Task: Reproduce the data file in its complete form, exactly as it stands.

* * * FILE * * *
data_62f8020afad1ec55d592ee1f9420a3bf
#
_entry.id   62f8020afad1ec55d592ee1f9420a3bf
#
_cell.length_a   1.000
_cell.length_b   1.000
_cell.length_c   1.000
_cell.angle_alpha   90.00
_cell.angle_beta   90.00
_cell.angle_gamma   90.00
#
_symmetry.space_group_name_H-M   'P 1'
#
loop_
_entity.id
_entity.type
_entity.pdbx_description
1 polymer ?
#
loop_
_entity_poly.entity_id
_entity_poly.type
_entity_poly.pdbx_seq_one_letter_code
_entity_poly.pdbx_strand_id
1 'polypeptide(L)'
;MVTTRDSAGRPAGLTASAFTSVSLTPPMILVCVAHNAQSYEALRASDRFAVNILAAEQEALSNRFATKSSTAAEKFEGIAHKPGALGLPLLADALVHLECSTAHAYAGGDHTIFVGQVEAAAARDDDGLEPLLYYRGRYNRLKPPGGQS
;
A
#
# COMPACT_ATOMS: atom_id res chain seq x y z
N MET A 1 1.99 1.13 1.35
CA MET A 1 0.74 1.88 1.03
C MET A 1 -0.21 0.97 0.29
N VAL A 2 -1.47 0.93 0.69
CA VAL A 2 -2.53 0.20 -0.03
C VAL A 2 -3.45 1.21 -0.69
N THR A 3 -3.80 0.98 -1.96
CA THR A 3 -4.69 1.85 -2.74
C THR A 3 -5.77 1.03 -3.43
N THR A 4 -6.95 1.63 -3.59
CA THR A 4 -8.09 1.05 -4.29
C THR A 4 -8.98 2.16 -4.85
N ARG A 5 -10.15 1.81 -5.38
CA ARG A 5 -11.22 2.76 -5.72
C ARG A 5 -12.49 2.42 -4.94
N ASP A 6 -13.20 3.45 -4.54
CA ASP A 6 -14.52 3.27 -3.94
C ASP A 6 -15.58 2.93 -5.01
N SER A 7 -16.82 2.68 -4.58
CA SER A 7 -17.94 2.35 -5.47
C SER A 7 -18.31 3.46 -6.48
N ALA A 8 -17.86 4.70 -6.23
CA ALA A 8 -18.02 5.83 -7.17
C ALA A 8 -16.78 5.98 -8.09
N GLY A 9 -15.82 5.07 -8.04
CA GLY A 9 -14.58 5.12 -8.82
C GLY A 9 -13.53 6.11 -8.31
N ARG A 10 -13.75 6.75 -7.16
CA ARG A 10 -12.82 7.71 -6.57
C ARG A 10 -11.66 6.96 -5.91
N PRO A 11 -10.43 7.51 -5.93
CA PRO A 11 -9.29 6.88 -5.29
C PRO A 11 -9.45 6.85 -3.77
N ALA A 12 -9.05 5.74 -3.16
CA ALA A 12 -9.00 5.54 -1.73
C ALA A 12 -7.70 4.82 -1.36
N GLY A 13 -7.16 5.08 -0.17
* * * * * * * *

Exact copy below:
data_62f8020afad1ec55d592ee1f9420a3bf
#
_entry.id   62f8020afad1ec55d592ee1f9420a3bf
#
_cell.length_a   1.000
_cell.length_b   1.000
_cell.length_c   1.000
_cell.angle_alpha   90.00
_cell.angle_beta   90.00
_cell.angle_gamma   90.00
#
_symmetry.space_group_name_H-M   'P 1'
#
loop_
_entity.id
_entity.type
_entity.pdbx_description
1 polymer ?
#
loop_
_entity_poly.entity_id
_entity_poly.type
_entity_poly.pdbx_seq_one_letter_code
_entity_poly.pdbx_strand_id
1 'polypeptide(L)'
;MVTTRDSAGRPAGLTASAFTSVSLTPPMILVCVAHNAQSYEALRASDRFAVNILAAEQEALSNRFATKSSTAAEKFEGIAHKPGALGLPLLADALVHLECSTAHAYAGGDHTIFVGQVEAAAARDDDGLEPLLYYRGRYNRLKPPGGQS
;
A
#
# COMPACT_ATOMS: atom_id res chain seq x y z
N MET A 1 1.99 1.13 1.35
CA MET A 1 0.74 1.88 1.03
C MET A 1 -0.21 0.97 0.29
N VAL A 2 -1.47 0.93 0.69
CA VAL A 2 -2.53 0.20 -0.03
C VAL A 2 -3.45 1.21 -0.69
N THR A 3 -3.80 0.98 -1.96
CA THR A 3 -4.69 1.85 -2.74
C THR A 3 -5.77 1.03 -3.43
N THR A 4 -6.95 1.63 -3.59
CA THR A 4 -8.09 1.05 -4.29
C THR A 4 -8.98 2.16 -4.85
N ARG A 5 -10.15 1.81 -5.38
CA ARG A 5 -11.22 2.76 -5.72
C ARG A 5 -12.49 2.42 -4.94
N ASP A 6 -13.20 3.45 -4.54
CA ASP A 6 -14.52 3.27 -3.94
C ASP A 6 -15.58 2.93 -5.01
N SER A 7 -16.82 2.68 -4.58
CA SER A 7 -17.94 2.35 -5.47
C SER A 7 -18.31 3.46 -6.48
N ALA A 8 -17.86 4.70 -6.23
CA ALA A 8 -18.02 5.83 -7.17
C ALA A 8 -16.78 5.98 -8.09
N GLY A 9 -15.82 5.07 -8.04
CA GLY A 9 -14.58 5.12 -8.82
C GLY A 9 -13.53 6.11 -8.31
N ARG A 10 -13.75 6.75 -7.16
CA ARG A 10 -12.82 7.71 -6.57
C ARG A 10 -11.66 6.96 -5.91
N PRO A 11 -10.43 7.51 -5.93
CA PRO A 11 -9.29 6.88 -5.29
C PRO A 11 -9.45 6.85 -3.77
N ALA A 12 -9.05 5.74 -3.16
CA ALA A 12 -9.00 5.54 -1.73
C ALA A 12 -7.70 4.82 -1.36
N GLY A 13 -7.16 5.08 -0.17